It's easy to mix and match data structures in Python because everything is a first-class object. Any element of a collection may be any object that meets the criteria for the containing type.
- [Instructor] In Python, everything is an object and variables store references to objects. This means that it's possible to store anything in a data structure. Here in Komodo, I've opened a working copy of mixed.py from chapter eight of the exercise files. And you notice here in my main function, I have a rather complicated set of stuff. I have r is a range, l is a list, and that list includes integers, strings, a dictionary, and all kinds of stuff.
T is a tuple, which again, includes strings and a None value in the middle of it. S is a set, d is a dictionary. And then I have this mixed which is a list of all of these different structures. And then I have this display function, which I'll show you in a minute which will display the mixed. And I'm just going to run it right now and you can see down here, here's all our different elements. So first is the list, and you remember the list has one, two, and it's got a dictionary in the middle of it.
Then is the range. Then I have the set. And so that's all of the characters in the set. Then I have the dictionary, and see the dictionary has one is r, which is the range, two is l which is the list. Three is s which is the set. So we have all this stuff in that dictionary there. And then we have the tuple with the one, two, none, which is displaying as Nada because of the way that I have my display function set up.
So let's take a look at the display function. You can see that this is a really interesting data structure and what I've done is I've used isinstance to determine is it a list, is it a range, is it a tuple, is it a set? And I have different print functions for each of those. And you notice this function is called display and each of these print_list, print_tuple, they each call display for the elements within it. And so it can test and see if it has to print another structure or if it's none, it's going to print the word Nada.
Or otherwise, if it's none of those things, it's just going to print a representation. I also have this global variable here, dlevel to keep track of my nesting level so that when I get to an outer level, I can print a new line. And so when I run it, this is the result that we get. You can see that our structures can be as complex as we want them to be and it's possible to iterate through these structures and introspect each element of each of these structures and decide what to do with it.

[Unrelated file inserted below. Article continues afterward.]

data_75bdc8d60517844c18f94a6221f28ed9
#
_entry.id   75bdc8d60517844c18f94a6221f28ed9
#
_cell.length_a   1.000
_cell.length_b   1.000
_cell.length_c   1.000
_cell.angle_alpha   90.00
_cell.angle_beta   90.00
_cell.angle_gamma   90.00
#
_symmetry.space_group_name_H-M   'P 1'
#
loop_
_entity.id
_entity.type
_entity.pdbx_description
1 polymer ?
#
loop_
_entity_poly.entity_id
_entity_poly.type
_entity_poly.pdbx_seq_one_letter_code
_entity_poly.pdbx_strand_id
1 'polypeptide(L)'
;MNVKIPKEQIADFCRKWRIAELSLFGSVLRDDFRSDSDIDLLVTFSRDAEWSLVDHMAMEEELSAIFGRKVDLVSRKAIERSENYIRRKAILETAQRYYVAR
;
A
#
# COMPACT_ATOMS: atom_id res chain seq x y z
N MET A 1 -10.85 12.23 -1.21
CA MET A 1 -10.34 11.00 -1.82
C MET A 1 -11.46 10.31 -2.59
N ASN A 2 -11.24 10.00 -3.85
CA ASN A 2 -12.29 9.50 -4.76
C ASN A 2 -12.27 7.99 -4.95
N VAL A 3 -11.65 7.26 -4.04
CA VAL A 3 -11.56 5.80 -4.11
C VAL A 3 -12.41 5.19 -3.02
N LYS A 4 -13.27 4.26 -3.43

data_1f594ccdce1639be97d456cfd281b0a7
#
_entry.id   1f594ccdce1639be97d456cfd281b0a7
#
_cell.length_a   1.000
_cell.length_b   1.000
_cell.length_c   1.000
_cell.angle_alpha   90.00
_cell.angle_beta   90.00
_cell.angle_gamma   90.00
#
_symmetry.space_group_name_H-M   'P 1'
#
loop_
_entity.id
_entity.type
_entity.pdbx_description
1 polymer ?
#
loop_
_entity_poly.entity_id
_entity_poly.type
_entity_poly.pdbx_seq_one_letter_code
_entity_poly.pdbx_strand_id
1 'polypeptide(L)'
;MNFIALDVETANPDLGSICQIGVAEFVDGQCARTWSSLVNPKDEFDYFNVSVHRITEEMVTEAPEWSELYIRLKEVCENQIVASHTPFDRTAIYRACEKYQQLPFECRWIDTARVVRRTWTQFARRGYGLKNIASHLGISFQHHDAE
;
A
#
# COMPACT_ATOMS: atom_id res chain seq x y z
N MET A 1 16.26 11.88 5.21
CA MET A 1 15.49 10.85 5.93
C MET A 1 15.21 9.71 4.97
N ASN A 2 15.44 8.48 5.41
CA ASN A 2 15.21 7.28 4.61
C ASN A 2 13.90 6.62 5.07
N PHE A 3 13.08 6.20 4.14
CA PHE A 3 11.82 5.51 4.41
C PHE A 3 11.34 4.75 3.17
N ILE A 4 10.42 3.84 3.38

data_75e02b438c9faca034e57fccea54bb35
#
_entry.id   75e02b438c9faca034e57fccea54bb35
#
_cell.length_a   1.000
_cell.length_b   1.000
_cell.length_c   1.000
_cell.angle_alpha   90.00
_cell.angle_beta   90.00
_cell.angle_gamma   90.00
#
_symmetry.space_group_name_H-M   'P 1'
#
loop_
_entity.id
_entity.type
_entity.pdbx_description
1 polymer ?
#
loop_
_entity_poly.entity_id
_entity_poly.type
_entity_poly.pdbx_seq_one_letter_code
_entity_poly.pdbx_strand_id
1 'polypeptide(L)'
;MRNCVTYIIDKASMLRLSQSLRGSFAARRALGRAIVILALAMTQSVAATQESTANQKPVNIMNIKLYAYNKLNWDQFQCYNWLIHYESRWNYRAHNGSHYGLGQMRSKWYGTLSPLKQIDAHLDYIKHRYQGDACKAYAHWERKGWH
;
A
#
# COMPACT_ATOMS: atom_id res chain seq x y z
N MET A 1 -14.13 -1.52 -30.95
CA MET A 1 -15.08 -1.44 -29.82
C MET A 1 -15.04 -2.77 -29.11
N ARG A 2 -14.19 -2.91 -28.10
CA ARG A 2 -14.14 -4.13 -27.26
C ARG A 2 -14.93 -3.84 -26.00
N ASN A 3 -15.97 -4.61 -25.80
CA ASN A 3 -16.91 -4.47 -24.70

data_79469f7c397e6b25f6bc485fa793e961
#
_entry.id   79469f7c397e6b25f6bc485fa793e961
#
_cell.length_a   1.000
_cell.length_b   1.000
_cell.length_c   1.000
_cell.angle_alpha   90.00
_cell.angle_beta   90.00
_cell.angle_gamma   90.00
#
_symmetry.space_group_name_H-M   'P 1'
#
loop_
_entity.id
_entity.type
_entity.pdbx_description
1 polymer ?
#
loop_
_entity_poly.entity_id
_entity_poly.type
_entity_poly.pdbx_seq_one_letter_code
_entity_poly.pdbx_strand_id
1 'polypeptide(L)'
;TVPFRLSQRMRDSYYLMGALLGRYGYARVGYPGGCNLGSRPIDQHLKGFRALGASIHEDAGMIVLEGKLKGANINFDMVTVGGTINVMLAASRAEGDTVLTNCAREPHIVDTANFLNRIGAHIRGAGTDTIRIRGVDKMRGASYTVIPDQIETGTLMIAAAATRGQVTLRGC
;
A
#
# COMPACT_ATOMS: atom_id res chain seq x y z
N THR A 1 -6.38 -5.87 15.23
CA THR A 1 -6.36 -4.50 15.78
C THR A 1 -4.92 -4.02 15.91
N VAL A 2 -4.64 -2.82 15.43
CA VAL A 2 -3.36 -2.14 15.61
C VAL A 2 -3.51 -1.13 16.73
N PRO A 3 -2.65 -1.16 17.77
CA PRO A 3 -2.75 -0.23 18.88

And so I just wanted to show you this. I know it's kind of complex, but this is the power of Python's object model. Everything is an object. Objects may contain references to other objects including your own defined classes and objects. And we'll get to that in a later chapter. And this allows you to create virtually any structured data.
- Python anatomy
- Types and values
- Conditionals and operators
- Building loops
- Defining functions
- Python data structures: lists, tuples, sets, and more
- Creating classes
- Handling exceptions
- Working with strings
- File input/output (I/O)
- Creating modules
- Integrating a database with Python db-api
Skill Level Intermediate
Python: Programming Efficientlywith Michele Vallisneri2h 15m Intermediate
Learning Python Web Penetration Testingwith Christian Martorella2h 49m Intermediate
2. Language Overview
3. Types and Values
8. Structured Data
11. String Objects
12. File I/O
13. Built-in Functions
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